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Microwave Scalloped Potatoes

These Microwave Scalloped Potatoes are a family comfort food favorite that is perfect for holidays when you don’t have oven space!

microwave scalloped potatoes in baking dish with wooden spoon

December 6th is National Microwave Oven Day! You must celebrate by making something in the microwave, which you very likely do every day anyways! If you want to add a delicious and easy side dish to your dinner, I recommend that you try this microwave scalloped potatoes recipe.

Share the microwave love on social media today using the hashtags #NationalMicrowaveOvenDay, #MicrowaveOvenDay and #RecipesForHolidays.

Be sure to follow my December food holidays page so you never miss a food holiday in the month of December!

“They say you’re not supposed to put metal in a microwave oven. They’re right.”

-Steven Wright

The History of the Microwave:

From the Smithsonian:

The microwave was created by accident. While standing in front of an active radar set working on magnetrons, Percy Spencer noticed the candy bar in his pocket had melted. Intrigued, Spencer, a leading expert at the time in radar tube design, decided to experiment. He ended up creating a high­-density, electromagnetic field within a metal box that would go on to live in infamy as the way we heat up burritos. He developed and patented the first microwave oven. The first models were huge—about 6 feet in height and weighing more than 750 pounds. After World War II, when wartime technologies were adapted for domestic purposes, the ovens became smaller and more suitable for homes.

In the 1970s, food companies expanded their offerings of frozen, microwavable dinners and snacks to meet the demands of busy families and individuals with complex schedules or no inclination to cook. Many Americans became increasingly dependent on prepared foods, fast-food restaurants and other on-the-go meal options.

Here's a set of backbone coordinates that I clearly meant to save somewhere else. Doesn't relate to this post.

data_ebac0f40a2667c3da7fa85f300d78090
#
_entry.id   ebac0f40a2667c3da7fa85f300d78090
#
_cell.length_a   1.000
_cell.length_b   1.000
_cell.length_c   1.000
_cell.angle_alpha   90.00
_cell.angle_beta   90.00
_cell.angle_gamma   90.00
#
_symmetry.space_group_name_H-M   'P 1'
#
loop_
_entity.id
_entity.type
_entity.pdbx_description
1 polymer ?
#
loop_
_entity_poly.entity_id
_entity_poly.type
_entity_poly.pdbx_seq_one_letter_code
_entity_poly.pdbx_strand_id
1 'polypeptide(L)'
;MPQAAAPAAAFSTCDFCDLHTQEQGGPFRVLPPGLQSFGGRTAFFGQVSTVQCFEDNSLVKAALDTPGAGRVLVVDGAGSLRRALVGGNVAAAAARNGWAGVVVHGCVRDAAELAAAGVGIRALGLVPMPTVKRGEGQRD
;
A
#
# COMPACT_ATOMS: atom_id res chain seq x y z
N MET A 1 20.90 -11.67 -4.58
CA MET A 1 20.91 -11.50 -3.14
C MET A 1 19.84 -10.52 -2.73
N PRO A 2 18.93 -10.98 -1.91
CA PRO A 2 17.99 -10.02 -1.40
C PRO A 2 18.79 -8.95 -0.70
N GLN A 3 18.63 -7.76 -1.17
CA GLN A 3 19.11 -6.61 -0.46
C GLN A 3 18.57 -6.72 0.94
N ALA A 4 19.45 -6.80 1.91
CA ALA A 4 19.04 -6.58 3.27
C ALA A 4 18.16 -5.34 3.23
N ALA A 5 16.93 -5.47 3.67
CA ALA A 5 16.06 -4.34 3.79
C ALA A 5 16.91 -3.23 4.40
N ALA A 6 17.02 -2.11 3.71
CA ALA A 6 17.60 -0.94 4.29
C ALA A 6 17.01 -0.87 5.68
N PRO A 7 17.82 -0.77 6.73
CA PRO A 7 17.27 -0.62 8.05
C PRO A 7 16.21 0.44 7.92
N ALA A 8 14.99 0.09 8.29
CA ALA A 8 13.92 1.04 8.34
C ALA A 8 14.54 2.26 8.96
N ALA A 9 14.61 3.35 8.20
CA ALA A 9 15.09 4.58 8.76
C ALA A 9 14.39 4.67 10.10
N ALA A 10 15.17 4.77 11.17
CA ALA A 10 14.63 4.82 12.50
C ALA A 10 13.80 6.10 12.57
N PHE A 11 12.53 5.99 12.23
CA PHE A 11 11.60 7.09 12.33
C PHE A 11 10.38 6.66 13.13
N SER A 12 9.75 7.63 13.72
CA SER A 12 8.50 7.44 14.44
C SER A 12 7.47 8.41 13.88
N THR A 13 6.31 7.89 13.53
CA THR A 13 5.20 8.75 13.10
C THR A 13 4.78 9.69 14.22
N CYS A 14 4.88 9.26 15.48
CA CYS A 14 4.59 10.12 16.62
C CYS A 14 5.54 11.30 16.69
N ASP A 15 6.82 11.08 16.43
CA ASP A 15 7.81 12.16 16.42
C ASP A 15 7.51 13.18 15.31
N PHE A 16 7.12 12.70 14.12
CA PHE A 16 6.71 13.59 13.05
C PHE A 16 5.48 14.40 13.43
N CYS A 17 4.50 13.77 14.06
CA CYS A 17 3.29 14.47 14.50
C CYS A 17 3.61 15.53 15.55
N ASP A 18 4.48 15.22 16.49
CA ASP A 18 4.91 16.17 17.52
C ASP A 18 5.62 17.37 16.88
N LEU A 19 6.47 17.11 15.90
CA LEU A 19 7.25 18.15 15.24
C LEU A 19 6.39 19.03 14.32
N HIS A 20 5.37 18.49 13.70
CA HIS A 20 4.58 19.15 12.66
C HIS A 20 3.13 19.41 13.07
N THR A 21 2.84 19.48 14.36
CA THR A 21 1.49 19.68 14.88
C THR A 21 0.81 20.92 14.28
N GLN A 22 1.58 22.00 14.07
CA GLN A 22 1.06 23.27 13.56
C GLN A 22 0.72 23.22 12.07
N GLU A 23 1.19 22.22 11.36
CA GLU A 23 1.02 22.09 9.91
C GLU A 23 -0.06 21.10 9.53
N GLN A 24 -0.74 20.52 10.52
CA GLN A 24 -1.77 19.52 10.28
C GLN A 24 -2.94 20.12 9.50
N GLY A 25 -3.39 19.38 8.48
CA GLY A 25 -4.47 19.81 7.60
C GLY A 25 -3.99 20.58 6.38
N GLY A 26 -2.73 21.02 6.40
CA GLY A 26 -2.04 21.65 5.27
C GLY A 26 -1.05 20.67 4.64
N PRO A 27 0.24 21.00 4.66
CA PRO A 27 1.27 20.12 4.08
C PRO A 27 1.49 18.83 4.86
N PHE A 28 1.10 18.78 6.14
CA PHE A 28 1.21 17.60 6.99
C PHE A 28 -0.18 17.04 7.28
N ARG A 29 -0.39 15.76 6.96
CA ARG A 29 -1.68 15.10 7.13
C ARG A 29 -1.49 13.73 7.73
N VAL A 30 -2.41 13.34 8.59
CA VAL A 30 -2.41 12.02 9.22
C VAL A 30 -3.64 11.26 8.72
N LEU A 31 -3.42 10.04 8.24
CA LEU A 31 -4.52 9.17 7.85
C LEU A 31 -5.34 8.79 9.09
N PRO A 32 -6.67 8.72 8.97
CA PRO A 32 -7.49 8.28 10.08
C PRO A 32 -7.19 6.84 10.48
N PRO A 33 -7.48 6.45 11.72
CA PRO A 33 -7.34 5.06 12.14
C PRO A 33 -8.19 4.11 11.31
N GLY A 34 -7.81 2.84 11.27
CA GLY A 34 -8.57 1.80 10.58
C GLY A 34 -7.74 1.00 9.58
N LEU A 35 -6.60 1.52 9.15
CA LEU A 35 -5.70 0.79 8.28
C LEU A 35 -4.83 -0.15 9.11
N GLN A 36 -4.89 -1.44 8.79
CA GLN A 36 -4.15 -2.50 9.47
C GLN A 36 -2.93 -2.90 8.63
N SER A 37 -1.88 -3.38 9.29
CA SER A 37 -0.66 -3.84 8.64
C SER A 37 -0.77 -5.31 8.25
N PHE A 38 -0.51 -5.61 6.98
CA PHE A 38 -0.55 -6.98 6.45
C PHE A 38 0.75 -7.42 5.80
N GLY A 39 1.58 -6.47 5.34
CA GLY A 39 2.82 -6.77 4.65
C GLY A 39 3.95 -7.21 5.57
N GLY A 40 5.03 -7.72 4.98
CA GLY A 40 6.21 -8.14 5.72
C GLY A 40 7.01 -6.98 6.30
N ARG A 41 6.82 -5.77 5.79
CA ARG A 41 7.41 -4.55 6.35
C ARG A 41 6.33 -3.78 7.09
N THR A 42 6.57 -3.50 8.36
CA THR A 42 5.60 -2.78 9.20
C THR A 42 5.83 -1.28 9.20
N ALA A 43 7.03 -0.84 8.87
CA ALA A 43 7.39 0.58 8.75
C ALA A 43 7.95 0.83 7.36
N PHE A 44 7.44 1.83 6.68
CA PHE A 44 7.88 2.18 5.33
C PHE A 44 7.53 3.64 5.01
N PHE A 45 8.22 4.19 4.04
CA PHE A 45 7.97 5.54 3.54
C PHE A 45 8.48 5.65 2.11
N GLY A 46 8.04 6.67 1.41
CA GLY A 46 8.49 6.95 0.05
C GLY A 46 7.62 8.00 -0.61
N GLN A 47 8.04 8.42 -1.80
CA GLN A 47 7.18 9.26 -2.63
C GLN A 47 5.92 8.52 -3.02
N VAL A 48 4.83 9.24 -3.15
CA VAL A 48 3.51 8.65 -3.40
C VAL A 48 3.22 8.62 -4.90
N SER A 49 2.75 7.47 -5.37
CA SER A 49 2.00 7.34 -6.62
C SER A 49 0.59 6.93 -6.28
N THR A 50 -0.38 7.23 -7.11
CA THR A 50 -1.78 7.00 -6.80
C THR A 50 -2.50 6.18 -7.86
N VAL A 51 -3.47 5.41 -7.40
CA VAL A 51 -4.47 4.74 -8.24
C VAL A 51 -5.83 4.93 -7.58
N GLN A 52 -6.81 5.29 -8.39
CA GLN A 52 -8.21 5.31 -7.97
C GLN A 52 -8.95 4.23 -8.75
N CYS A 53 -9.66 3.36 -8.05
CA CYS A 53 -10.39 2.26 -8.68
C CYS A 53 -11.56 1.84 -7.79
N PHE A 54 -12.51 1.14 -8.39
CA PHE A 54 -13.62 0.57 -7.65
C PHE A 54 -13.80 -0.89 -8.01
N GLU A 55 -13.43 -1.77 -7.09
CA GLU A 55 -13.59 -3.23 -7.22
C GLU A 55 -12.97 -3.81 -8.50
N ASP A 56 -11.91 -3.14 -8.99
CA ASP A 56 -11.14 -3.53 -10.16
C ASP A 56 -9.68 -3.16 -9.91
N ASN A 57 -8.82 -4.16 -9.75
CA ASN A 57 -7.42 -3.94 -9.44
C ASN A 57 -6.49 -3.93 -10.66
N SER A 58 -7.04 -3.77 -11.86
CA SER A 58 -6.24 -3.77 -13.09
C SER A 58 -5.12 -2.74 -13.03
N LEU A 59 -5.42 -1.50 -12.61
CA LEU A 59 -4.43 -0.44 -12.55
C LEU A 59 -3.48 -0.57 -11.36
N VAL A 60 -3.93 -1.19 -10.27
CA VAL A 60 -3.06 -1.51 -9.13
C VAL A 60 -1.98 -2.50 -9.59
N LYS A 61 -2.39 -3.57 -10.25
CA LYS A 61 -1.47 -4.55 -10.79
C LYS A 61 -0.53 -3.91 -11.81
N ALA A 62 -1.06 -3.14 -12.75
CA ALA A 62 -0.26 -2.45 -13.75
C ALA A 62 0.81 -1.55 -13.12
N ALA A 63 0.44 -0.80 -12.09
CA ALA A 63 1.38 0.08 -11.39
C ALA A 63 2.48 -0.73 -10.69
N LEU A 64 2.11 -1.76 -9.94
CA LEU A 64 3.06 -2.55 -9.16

ingredients displayed for making microwave scalloped potatoes

🛒 Ingredients needed:

  • potatoes
  • all purpose flour
  • salt
  • cheddar cheese
  • milk
  • unsalted butter
  • paprika
  • green onions, for garnish (optional)
four photos showing how to make microwave scalloped potatoes

✏️ How to make Microwave Scalloped Potatoes:

*The complete, printable recipe is in the recipe card at the end of this post.

  1. Spray an 8×8-inch casserole dish with nonstick spray.
  2. Place a single layer of potatoes (overlapping a bit) in the prepared dish. Sprinkle some of the flour mixture on top. Sprinkle cheese on top of the flour mixture. Repeat layers until you’ve used up all of the ingredients (ending with cheese).
  3. Pour the hot milk over everything. Dot the top of the scalloped potatoes with butter. Sprinkle with paprika.
microwave scalloped potatoes in baking dish

Heat, uncovered, in the microwave for about 15 minutes- or until the potatoes are tender and the cheese is melted. Turn the casserole once or twice while cooking. Serve with some chopped green onions sprinkled on top.

➡️ Tips and Substitutions:

  • Yukon gold potatoes (or red potatoes) hold their shape well for use in a scalloped potatoes recipe. Russet potatoes or Idaho potatoes will work but they tend to break apart more.